“I stop and stare at the younger, my heart goes to them. They are tested with stress that they are under and nowadays things change. Everyone's ashamed of the youth because the truth looks strange and for me it's reversed. We left them a world that's cursed and it hurts …” Tupac Shakur raps in his song Ghetto Gospel.
Growing up in any informal settlement in Kenya is not easy. Kids are exposed to crime, drug abuse and other vices at a very tender age and breaking out of the poverty cycle is not easy. They really don’t enjoy their childhood and are forced by circumstances to "mature early" and take responsibilities. Elizabeth Rukwaro grew up in the same conditions and when she was posted to Thika as a sports officer in 2009, she witnessed first-hand as kids from the slums in Thika - Kiandutu, Ngamia, Madharau, Gachagi and Umoja - wasted away.
“I noticed some parents were even using the kids to sell drugs, fetch firewood for sale while others were left to fend for themselves and ended up becoming street kids. I grew up in similar conditions and this really touched my heart,” Rukwaro tells Nation Sport.
It is this that encouraged her to start the Thika Young Dragons Karate Academy in 2009. She holds a 3rd Dan black belt in Karate and understands the power of any sport in transforming the youth in the society.
“It was very difficult to convince most parents to release their kids to train with me in the beginning. I spoke to the head teacher at Kenyatta Primary School and he allowed me to use one class to train kids after classes. I started with just 10 kids but right now we get a minimum of 100 kids from different slums in Thika during the holidays," she says.
Just a year after forming the club, with the help of well-wishers, Rukwaro managed to take 15 kids to Burundi for the East and Central Africa Karate championship. After that the academy has grown in leaps and bounds and have become regulars in the International Funakoshi Shotokan Karate Championship.
The kids have competed in Britain, South Africa and most recently (February) in India where 13 kids impressed winning 34 gold medals and the overall team trophy.
However, it isn’t all rosy explains Rukwaro. "Fundraising for these opportunities is very hard. For instance, we slept in classrooms while other teams slept in good hotels while in India. We could not afford to pay for proper accommodation but despite all that we still did well. This proves there’s talent in the slums it just needs support and mentorship.”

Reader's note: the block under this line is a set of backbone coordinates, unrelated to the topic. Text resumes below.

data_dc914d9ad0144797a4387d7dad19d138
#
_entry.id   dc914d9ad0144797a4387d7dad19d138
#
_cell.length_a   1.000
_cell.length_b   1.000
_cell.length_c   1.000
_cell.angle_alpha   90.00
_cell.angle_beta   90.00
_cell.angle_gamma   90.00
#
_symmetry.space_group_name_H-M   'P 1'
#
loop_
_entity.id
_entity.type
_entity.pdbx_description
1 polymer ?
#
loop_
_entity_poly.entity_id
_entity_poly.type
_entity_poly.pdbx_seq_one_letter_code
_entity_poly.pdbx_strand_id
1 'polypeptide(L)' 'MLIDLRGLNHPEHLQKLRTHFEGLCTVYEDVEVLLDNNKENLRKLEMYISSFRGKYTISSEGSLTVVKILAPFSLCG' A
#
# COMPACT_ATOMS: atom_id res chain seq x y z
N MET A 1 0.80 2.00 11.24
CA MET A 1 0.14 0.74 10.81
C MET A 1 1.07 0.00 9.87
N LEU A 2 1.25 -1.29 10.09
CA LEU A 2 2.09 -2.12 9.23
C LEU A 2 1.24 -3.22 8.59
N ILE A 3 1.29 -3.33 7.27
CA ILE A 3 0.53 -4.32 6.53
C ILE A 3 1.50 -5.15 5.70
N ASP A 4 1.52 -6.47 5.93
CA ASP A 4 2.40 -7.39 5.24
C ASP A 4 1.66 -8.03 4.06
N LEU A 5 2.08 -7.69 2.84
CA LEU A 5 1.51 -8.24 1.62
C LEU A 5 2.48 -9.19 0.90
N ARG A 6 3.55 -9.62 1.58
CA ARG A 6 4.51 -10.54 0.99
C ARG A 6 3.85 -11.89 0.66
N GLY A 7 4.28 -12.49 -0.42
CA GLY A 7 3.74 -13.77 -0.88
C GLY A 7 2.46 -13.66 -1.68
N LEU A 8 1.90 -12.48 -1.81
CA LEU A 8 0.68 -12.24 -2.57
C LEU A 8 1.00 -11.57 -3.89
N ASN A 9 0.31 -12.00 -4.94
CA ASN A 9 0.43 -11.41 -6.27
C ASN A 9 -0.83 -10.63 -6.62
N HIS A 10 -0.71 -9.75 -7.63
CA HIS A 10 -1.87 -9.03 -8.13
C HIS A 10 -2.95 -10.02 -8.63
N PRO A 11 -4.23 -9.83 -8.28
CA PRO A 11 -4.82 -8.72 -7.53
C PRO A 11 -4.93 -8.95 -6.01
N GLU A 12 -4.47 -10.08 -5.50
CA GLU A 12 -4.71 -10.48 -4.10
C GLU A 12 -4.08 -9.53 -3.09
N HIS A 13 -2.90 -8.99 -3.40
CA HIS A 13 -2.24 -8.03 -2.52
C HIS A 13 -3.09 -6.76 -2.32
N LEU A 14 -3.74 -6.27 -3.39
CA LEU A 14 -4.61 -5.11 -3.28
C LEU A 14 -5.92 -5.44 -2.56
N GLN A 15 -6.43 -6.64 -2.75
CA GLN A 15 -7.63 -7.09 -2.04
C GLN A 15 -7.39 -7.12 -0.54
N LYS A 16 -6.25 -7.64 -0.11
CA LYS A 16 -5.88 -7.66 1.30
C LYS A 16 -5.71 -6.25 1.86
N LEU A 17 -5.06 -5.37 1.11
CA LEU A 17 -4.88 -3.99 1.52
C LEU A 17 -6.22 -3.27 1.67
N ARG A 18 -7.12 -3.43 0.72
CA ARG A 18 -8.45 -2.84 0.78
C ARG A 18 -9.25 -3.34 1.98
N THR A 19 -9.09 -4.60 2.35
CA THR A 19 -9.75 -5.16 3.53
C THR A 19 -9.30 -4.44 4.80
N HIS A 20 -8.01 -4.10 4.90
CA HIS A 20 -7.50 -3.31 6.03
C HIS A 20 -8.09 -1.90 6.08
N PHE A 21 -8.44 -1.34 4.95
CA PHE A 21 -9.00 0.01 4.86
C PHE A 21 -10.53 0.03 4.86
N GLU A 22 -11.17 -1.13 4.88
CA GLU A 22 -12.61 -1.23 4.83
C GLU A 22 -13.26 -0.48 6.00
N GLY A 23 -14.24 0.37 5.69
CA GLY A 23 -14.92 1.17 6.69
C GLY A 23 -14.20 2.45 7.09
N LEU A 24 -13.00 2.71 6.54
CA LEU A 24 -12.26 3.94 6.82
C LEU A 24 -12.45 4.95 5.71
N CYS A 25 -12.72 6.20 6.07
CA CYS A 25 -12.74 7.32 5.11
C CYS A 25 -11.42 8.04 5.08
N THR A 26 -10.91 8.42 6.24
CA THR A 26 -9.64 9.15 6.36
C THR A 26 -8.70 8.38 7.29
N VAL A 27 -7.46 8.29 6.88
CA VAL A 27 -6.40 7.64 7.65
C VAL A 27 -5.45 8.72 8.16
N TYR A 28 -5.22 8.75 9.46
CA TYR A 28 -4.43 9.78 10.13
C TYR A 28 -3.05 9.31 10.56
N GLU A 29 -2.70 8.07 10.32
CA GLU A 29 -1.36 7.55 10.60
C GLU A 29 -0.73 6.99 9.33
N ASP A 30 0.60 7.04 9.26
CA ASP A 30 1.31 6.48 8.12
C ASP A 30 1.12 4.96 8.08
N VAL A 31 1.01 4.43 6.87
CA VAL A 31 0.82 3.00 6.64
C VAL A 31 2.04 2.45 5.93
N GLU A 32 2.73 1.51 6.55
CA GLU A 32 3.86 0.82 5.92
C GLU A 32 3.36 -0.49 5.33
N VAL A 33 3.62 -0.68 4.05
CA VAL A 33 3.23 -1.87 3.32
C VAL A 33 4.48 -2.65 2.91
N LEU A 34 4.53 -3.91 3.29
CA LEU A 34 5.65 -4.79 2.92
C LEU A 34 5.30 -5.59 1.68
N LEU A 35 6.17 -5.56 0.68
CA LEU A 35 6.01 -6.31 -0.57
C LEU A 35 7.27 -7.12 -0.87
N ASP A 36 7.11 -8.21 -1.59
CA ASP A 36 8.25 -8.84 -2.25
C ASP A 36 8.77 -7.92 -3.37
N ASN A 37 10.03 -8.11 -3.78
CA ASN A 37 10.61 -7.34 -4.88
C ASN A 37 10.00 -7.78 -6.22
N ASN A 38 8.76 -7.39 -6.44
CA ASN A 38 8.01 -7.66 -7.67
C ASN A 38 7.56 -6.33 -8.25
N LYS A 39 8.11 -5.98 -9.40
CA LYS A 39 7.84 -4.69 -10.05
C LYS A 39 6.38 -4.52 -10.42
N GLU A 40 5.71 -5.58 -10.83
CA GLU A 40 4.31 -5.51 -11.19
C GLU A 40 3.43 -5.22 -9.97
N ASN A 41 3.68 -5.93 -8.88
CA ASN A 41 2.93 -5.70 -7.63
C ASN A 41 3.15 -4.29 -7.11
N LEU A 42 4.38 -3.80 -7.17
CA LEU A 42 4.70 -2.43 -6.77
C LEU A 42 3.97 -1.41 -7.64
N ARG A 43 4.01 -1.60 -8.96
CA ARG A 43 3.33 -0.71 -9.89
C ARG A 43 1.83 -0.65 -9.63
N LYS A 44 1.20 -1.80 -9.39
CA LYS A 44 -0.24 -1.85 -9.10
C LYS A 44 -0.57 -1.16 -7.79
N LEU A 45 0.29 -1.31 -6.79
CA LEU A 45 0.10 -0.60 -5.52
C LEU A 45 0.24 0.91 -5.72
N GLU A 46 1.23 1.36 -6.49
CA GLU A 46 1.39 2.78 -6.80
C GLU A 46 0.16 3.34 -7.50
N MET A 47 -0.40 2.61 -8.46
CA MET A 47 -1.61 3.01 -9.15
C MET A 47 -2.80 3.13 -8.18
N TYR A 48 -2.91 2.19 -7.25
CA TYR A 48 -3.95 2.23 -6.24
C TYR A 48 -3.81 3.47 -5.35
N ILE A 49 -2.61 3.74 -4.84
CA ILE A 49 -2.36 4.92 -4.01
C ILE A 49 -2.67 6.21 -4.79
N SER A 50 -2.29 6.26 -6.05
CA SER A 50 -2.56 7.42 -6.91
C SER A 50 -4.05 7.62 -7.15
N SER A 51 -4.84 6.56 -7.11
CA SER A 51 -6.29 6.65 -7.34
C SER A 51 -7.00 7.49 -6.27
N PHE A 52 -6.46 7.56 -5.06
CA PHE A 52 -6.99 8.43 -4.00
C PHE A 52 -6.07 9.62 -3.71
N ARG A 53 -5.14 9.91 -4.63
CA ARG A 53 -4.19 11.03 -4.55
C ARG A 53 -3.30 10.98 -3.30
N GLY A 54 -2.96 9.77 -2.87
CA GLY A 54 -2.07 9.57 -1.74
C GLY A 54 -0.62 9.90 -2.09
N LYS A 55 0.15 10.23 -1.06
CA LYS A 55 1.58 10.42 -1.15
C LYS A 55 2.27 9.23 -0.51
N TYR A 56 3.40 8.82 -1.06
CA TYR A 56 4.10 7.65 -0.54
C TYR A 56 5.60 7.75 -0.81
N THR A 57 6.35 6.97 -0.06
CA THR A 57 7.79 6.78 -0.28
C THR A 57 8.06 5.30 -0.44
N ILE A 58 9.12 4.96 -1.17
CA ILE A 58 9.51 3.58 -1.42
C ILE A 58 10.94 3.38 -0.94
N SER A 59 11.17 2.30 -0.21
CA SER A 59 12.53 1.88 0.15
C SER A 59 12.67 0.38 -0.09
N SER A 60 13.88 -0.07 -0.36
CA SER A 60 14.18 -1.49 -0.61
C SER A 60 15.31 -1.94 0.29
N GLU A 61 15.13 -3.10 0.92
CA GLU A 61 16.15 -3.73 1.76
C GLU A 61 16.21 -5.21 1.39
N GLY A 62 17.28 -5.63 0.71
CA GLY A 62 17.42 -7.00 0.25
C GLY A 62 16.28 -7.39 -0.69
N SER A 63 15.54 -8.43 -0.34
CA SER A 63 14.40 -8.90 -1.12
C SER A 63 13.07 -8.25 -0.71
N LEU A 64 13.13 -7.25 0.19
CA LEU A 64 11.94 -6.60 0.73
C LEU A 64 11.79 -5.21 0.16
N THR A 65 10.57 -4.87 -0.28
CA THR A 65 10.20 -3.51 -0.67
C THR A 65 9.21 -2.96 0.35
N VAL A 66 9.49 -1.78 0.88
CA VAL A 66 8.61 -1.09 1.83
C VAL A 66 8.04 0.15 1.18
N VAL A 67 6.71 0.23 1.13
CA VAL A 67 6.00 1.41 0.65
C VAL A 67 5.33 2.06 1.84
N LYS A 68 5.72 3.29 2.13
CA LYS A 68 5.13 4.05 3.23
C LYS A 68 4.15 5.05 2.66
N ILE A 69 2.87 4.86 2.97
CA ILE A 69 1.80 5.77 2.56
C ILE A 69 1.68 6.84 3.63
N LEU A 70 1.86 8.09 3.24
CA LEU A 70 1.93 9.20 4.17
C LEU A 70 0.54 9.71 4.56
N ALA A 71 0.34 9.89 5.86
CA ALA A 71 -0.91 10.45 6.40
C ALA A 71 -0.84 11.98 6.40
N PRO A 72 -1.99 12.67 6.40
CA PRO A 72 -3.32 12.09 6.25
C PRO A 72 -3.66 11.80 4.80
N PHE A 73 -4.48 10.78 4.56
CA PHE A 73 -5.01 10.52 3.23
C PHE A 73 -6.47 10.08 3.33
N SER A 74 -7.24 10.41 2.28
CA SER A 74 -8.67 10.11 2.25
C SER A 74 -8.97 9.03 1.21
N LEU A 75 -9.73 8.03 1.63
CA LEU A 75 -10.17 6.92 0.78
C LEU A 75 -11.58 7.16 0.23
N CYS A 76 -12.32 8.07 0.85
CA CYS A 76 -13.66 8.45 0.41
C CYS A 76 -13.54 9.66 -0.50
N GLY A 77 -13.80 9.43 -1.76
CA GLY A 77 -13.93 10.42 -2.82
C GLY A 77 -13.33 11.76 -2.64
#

“We also do not have enough gear and whatever we have is also worn out. Most parents cannot afford to buy and we depend on well-wishers. However I have seen tremendous improvement in the kids that we have in the programme and that keeps me going. Four kids from my first lot (2009) are now in university while others are about to clear high school. It is not really just about karate, we also ensure the kids develop academically. I fundraise for school fees for some of the most needy students.”
John Kariuki, the team manager echoes her sentiments: “We aim to develop the kids to become more independent in future and also try to show them that they can make a living through sports.”
'CHANGED MY LIFE'
Diana Luseto, 6, won 2 gold medals in India. She hails from Makongeni Slum in Thika and is a class 6 pupil at Kenyatta Primary School. She says Karate has changed her life.
“My parents were not receptive to the idea of me playing karate initially but I was determined to join the academy and I don’t regret the decision. I have learnt self-defence but most importantly my concentration levels are better now and I am performing better in class. Karate also helps me avoid vices in the slums such as drug abuse and getting into bad company. By the time I am done with training in the evening I am too tired to engage in anything else apart from my homework,” Luseto tells me with determination written all over her face.
“I would like to become a lawyer when I grow up but karate will still remain an integral part of my life. The biggest challenge we have is the lack of a public hall for training. I wish we had that because the class at school is small and also the room we use at the stadium over the weekends and during public holidays is dilapidated and small,” she adds.
Stella Mbindyo, a parent whose daughter, Rose Blessing Mukeli, is a member of the academy, was eagerly following a training session when we visited the kids at Thika Sub County Stadium. She is very proud of her daughter and lauds Rukwaro for "a good job."
“She (daughter) joined the academy in 2016 and has really changed. She is more obedient and works hard in school. I was very happy when she went to India and won a medal. I have never been in an airplane and never thought any of my kids would achieve such a feat – it is a dream come true for me and I know she is heading in the right direction. I can only thank the teacher (Rukwaro) for the good job she is doing for the kids from disadvantaged backgrounds in Thika.” Mbindyo told Nation Sport.
Rukwaro is currently in India where she took 13 kids from the academy for an Under 13 invitational tournament but it is the same script as she had to fundraise for the air tickets and funds for other logistics.
“Several individuals like Thika Town MP (Peter Wainaina) sponsored two kids with tickets while our local church (Jesus is the Answer Ministry) also supported some kids. It is not easy but we can’t give up on the kids when we get such life changing opportunities,” Rukwaro says.
American football great Vince Lombardi once said: “It’s not whether you get knocked down, it’s whether you get up.” As for Rukwaro and the kids, getting up every time they get knocked down isn't an option - it is the only way.